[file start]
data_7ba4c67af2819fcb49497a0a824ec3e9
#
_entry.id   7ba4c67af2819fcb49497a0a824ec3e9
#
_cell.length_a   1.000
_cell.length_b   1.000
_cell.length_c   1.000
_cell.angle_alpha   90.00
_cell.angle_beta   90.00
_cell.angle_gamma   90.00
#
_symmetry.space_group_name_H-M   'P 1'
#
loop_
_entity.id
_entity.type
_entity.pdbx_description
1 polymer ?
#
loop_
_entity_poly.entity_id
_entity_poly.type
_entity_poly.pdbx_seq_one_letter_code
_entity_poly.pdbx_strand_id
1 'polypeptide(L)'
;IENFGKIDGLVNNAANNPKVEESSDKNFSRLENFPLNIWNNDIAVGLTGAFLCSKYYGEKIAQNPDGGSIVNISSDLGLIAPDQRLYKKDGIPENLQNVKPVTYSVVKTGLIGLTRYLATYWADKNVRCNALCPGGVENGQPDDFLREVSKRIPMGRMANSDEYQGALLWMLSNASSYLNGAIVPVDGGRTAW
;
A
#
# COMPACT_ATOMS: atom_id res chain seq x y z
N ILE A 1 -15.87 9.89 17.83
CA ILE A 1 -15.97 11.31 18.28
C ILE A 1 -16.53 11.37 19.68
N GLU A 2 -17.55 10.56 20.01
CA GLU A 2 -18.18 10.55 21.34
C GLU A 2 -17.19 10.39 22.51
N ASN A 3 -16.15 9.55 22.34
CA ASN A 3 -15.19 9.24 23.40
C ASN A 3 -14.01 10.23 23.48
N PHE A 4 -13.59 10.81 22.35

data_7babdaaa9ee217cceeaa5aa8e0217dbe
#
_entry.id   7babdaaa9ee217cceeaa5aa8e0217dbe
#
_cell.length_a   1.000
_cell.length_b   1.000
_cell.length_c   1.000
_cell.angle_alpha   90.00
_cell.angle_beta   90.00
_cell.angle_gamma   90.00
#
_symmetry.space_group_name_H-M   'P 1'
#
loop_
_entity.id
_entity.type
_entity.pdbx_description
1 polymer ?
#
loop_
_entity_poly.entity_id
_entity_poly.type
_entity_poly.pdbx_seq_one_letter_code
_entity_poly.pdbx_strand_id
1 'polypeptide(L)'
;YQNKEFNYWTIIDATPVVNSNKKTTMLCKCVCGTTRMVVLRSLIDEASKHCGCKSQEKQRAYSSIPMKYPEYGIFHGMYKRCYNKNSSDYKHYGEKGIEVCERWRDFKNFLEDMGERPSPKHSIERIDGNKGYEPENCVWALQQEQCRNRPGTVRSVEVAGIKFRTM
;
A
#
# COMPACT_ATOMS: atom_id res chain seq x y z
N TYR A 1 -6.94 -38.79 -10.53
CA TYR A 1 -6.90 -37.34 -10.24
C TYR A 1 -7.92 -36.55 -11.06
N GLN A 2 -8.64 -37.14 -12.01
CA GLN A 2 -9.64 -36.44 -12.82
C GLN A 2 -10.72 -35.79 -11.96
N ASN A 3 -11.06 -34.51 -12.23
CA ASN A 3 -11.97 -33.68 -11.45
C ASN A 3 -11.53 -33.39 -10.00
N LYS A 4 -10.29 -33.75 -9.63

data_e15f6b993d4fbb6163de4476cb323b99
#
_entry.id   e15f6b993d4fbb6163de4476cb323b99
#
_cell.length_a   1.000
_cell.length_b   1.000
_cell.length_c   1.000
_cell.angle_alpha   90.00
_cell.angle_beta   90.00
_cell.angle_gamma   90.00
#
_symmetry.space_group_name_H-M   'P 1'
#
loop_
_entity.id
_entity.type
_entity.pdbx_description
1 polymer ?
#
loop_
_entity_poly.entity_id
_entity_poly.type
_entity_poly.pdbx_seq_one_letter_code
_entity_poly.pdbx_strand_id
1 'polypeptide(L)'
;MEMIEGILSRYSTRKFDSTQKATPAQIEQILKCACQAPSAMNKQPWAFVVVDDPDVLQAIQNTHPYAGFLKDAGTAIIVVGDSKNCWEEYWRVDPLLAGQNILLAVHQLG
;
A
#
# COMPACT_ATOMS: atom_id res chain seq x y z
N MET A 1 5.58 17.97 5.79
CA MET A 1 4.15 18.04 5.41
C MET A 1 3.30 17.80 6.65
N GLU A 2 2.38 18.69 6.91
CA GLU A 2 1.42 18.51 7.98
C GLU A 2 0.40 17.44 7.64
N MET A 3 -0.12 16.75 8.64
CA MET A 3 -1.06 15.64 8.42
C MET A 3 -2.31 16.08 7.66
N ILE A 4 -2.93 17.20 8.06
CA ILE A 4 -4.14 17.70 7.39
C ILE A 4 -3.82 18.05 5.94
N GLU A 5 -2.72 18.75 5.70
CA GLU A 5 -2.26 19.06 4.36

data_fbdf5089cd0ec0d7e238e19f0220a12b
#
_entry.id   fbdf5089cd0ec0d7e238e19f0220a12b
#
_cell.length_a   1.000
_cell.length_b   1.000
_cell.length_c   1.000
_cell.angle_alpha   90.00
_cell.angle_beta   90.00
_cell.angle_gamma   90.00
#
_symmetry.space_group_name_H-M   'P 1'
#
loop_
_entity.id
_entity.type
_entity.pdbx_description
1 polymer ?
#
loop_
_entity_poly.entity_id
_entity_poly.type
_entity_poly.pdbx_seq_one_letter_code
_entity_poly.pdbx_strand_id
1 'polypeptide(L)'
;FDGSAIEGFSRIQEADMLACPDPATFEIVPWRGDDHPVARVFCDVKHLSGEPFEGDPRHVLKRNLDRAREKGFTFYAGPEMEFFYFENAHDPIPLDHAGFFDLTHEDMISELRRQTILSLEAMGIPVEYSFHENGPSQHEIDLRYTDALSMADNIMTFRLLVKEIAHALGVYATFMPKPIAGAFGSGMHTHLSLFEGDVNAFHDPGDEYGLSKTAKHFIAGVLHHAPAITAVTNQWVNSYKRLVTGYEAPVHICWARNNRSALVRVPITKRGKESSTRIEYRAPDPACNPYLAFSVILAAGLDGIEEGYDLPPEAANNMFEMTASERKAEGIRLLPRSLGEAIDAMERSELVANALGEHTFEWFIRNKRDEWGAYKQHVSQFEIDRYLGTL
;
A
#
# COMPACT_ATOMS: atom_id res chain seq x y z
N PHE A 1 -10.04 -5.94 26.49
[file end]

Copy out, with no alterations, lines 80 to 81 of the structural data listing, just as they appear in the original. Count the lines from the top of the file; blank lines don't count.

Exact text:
N LYS A 4 -10.29 -33.75 -9.63

data_e15f6b993d4fbb6163de4476cb323b99